I’ve been drinking a lot of coffee today, and I think it affects my ability to concentrate. So, one thing has been leading to another and another, and I’ve ended up installing the latest version of Ubuntu Linux on both my PC and my MacBook using virtual machine software.
Why Virtual Machines?
A virtual machine allows you to host multiple operating systems on a single physical computer. The classic reason for doing this is to run some form of Windows on the Macintosh OS because you just can’t live without some crucial Windows program. (Think Quickbooks, or OutLook, or in my case OneNote). The Virtual machine program is a thin layer of software which sites between the original OS (on the Mac this is OSX), and one or more “guest” operating systems, (in my case Windows Vista). There are a couple to choose from. The people at our university recommended Parallels. Installing Vista and Parallels went pretty smoothly. So, as I hadn’t seen a Linux desktop for while, I thought I’d try installing the latest and greatest Ubuntu.
Ubuntu appears to the current favorite for a “desktop” Linux. It is available on some Dell machines. It comes with a large number of applications, and an attractive desktop. There are several versions available for specific purposes. It is well supported.
I started with this step-by-step tutorial, which is available for a couple different combinations of Parallels and Ubuntu.
While waiting for this to install, I fiddled with Microsoft Virtual PC on my Windows box and found that I was using an older version 2004. I downloaded and installed version 2007. Looks just like 2004, but includes support for Vista as reported at Linux.com. After a couple of false starts dealing with the mouse, I was able to get Ubuntu installed.
Once installed there are several additional tweaks that need to happen which required editing the boot loader parameters and some config files to get the mouse working. Then a similar process is required for sound drivers, and network drivers.
- When choosing which version to install, choose the “alternate” form of the Ubuntu installer. (There is a checkbox for this on the download screen.) This is a text-based installer. Otherwise, it will just hang as you start to do the install, and you’ll get a funny message saying somthing like “Tried 6 times to start the X-Server and something is seriously messed up”.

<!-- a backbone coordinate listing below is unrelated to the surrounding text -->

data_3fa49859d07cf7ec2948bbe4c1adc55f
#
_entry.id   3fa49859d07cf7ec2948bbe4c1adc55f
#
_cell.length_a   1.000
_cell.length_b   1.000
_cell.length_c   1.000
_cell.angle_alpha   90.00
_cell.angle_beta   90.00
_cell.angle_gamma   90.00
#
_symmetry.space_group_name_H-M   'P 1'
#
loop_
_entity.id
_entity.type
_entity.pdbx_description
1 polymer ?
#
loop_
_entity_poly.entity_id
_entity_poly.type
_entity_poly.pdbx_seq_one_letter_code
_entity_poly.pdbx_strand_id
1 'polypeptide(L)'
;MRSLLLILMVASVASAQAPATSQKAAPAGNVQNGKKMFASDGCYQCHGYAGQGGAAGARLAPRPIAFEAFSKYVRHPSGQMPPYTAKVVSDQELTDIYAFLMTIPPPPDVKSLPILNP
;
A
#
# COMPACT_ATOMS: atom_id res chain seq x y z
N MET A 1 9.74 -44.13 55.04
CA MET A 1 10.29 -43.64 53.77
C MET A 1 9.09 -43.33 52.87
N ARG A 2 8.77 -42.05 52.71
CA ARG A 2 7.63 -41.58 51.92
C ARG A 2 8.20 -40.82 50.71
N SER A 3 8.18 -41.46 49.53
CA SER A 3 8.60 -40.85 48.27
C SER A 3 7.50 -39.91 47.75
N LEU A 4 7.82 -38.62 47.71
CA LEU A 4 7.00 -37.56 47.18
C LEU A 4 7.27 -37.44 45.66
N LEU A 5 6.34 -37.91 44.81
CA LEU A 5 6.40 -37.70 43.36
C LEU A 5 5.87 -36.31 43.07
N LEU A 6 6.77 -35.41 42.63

- When you download the .iso file from the mirror, it will appear on the desktop as a disk. However, this is actually, just a pointer to the file ubuntu-7.10-alternate-i386.iso which is located in your download directory. This caused a lot of confusion, because when you attempt to assign an “image” for the installation process through Parallels, you have to point to the actual file with the .iso extension. (If in doubt…just burn it to a physical CD for heaven’s sake; I should have done this and saved myself an hour of futzing. To be honest, my problems with the disk and the .iso are due to unfamiliarity with OSX on the Mac, not the fault of Parallels or Ubuntu.)
- When installing, you’ll be given the opportunity to select the screen resolutions that you want to install. The excellently named Muffin Research discussion page suggests selecting two resolutions: 1440×900 for using full screen, and 1280×800 for use when you have Ubuntu running in a window. Once you have installed, if there is still a problem, you can run the following command to start the selection process again:
sudo dpkg-reconfigure -phigh xserver-xorg
- Parallels gives you the opportunity to set up networking to use the existing Mac network addressing, (shared), or the not-so-well-named (bridge). The bridge will treat the Ubuntu VM as a separate machine, so it will get an IP address separate from the Mac. There is an icon in the “system tray”, located in the upper right hand of the Ubuntu desktop window, that shows if you are connected. If not, just click once on the icon and select “Wired Nework”, if that is how you’re connected.
More from LifeHacker on running Parallels on the Mac.